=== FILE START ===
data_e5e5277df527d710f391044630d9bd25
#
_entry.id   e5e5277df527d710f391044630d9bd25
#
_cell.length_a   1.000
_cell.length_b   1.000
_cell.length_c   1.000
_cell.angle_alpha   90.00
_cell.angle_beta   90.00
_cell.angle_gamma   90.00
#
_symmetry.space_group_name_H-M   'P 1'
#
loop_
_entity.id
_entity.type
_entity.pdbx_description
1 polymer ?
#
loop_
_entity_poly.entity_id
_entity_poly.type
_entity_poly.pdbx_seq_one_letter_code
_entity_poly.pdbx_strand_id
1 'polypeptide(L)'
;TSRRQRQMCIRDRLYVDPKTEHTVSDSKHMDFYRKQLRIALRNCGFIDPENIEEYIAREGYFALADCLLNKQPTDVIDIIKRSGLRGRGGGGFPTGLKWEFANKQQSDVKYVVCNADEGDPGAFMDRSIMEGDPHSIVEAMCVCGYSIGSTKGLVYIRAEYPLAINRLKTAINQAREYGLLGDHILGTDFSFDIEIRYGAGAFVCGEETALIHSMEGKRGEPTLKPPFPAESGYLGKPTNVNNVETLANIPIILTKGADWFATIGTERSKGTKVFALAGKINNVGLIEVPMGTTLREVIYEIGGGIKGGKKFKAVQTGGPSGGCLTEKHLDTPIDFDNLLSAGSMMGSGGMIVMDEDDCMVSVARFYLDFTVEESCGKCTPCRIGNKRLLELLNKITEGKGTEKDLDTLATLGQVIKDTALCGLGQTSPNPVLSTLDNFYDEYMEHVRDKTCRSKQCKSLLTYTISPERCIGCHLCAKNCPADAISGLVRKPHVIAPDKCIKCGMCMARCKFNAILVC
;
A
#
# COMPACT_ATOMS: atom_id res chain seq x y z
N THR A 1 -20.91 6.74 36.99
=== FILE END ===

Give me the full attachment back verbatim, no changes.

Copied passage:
data_e5e5277df527d710f391044630d9bd25
#
_entry.id   e5e5277df527d710f391044630d9bd25
#
_cell.length_a   1.000
_cell.length_b   1.000
_cell.length_c   1.000
_cell.angle_alpha   90.00
_cell.angle_beta   90.00
_cell.angle_gamma   90.00
#
_symmetry.space_group_name_H-M   'P 1'
#
loop_
_entity.id
_entity.type
_entity.pdbx_description
1 polymer ?
#
loop_
_entity_poly.entity_id
_entity_poly.type
_entity_poly.pdbx_seq_one_letter_code
_entity_poly.pdbx_strand_id
1 'polypeptide(L)'
;TSRRQRQMCIRDRLYVDPKTEHTVSDSKHMDFYRKQLRIALRNCGFIDPENIEEYIAREGYFALADCLLNKQPTDVIDIIKRSGLRGRGGGGFPTGLKWEFANKQQSDVKYVVCNADEGDPGAFMDRSIMEGDPHSIVEAMCVCGYSIGSTKGLVYIRAEYPLAINRLKTAINQAREYGLLGDHILGTDFSFDIEIRYGAGAFVCGEETALIHSMEGKRGEPTLKPPFPAESGYLGKPTNVNNVETLANIPIILTKGADWFATIGTERSKGTKVFALAGKINNVGLIEVPMGTTLREVIYEIGGGIKGGKKFKAVQTGGPSGGCLTEKHLDTPIDFDNLLSAGSMMGSGGMIVMDEDDCMVSVARFYLDFTVEESCGKCTPCRIGNKRLLELLNKITEGKGTEKDLDTLATLGQVIKDTALCGLGQTSPNPVLSTLDNFYDEYMEHVRDKTCRSKQCKSLLTYTISPERCIGCHLCAKNCPADAISGLVRKPHVIAPDKCIKCGMCMARCKFNAILVC
;
A
#
# COMPACT_ATOMS: atom_id res chain seq x y z
N THR A 1 -20.91 6.74 36.99